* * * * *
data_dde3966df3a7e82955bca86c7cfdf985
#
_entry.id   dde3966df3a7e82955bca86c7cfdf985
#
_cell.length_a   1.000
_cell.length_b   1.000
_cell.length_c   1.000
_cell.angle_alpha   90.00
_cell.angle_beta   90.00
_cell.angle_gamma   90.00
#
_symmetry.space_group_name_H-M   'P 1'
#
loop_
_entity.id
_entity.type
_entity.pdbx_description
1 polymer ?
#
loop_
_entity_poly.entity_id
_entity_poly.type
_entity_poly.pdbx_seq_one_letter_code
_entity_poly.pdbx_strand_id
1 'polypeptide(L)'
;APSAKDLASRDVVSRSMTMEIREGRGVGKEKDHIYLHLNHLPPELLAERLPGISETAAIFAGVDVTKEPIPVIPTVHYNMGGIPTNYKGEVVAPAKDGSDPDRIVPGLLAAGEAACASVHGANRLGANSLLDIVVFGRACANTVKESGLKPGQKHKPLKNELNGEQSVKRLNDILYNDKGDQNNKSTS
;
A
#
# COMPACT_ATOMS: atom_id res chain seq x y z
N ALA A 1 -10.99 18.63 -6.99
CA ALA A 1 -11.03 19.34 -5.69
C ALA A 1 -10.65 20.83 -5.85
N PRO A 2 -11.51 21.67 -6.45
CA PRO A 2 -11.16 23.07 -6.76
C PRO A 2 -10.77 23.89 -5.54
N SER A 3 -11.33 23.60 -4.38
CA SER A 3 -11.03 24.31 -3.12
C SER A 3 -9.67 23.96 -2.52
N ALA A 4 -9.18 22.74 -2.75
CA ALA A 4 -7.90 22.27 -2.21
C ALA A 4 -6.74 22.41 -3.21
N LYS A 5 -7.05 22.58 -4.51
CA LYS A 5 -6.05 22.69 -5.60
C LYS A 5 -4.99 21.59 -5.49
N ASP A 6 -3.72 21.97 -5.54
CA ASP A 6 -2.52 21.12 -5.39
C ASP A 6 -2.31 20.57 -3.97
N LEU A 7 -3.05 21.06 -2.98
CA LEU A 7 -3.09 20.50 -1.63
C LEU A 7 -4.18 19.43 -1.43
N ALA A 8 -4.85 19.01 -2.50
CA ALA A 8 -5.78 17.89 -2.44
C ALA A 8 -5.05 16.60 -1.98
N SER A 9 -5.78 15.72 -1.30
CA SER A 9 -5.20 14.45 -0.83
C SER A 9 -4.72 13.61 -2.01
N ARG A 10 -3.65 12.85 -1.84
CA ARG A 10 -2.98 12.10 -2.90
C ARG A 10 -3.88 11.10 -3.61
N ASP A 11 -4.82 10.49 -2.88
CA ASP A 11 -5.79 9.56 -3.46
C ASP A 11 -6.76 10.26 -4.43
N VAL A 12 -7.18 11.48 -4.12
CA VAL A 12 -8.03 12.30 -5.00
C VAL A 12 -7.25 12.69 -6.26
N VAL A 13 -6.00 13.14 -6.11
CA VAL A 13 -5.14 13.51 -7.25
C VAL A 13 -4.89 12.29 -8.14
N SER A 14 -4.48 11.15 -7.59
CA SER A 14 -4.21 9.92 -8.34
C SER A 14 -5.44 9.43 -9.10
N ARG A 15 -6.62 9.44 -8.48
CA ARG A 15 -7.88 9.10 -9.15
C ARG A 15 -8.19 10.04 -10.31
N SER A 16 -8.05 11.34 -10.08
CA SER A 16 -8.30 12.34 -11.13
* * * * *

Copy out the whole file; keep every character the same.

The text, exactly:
data_dde3966df3a7e82955bca86c7cfdf985
#
_entry.id   dde3966df3a7e82955bca86c7cfdf985
#
_cell.length_a   1.000
_cell.length_b   1.000
_cell.length_c   1.000
_cell.angle_alpha   90.00
_cell.angle_beta   90.00
_cell.angle_gamma   90.00
#
_symmetry.space_group_name_H-M   'P 1'
#
loop_
_entity.id
_entity.type
_entity.pdbx_description
1 polymer ?
#
loop_
_entity_poly.entity_id
_entity_poly.type
_entity_poly.pdbx_seq_one_letter_code
_entity_poly.pdbx_strand_id
1 'polypeptide(L)'
;APSAKDLASRDVVSRSMTMEIREGRGVGKEKDHIYLHLNHLPPELLAERLPGISETAAIFAGVDVTKEPIPVIPTVHYNMGGIPTNYKGEVVAPAKDGSDPDRIVPGLLAAGEAACASVHGANRLGANSLLDIVVFGRACANTVKESGLKPGQKHKPLKNELNGEQSVKRLNDILYNDKGDQNNKSTS
;
A
#
# COMPACT_ATOMS: atom_id res chain seq x y z
N ALA A 1 -10.99 18.63 -6.99
CA ALA A 1 -11.03 19.34 -5.69
C ALA A 1 -10.65 20.83 -5.85
N PRO A 2 -11.51 21.67 -6.45
CA PRO A 2 -11.16 23.07 -6.76
C PRO A 2 -10.77 23.89 -5.54
N SER A 3 -11.33 23.60 -4.38
CA SER A 3 -11.03 24.31 -3.12
C SER A 3 -9.67 23.96 -2.52
N ALA A 4 -9.18 22.74 -2.75
CA ALA A 4 -7.90 22.27 -2.21
C ALA A 4 -6.74 22.41 -3.21
N LYS A 5 -7.05 22.58 -4.51
CA LYS A 5 -6.05 22.69 -5.60
C LYS A 5 -4.99 21.59 -5.49
N ASP A 6 -3.72 21.97 -5.54
CA ASP A 6 -2.52 21.12 -5.39
C ASP A 6 -2.31 20.57 -3.97
N LEU A 7 -3.05 21.06 -2.98
CA LEU A 7 -3.09 20.50 -1.63
C LEU A 7 -4.18 19.43 -1.43
N ALA A 8 -4.85 19.01 -2.50
CA ALA A 8 -5.78 17.89 -2.44
C ALA A 8 -5.05 16.60 -1.98
N SER A 9 -5.78 15.72 -1.30
CA SER A 9 -5.20 14.45 -0.83
C SER A 9 -4.72 13.61 -2.01
N ARG A 10 -3.65 12.85 -1.84
CA ARG A 10 -2.98 12.10 -2.90
C ARG A 10 -3.88 11.10 -3.61
N ASP A 11 -4.82 10.49 -2.88
CA ASP A 11 -5.79 9.56 -3.46
C ASP A 11 -6.76 10.26 -4.43
N VAL A 12 -7.18 11.48 -4.12
CA VAL A 12 -8.03 12.30 -5.00
C VAL A 12 -7.25 12.69 -6.26
N VAL A 13 -6.00 13.14 -6.11
CA VAL A 13 -5.14 13.51 -7.25
C VAL A 13 -4.89 12.29 -8.14
N SER A 14 -4.48 11.15 -7.59
CA SER A 14 -4.21 9.92 -8.34
C SER A 14 -5.44 9.43 -9.10
N ARG A 15 -6.62 9.44 -8.48
CA ARG A 15 -7.88 9.10 -9.15
C ARG A 15 -8.19 10.04 -10.31
N SER A 16 -8.05 11.34 -10.08
CA SER A 16 -8.30 12.34 -11.13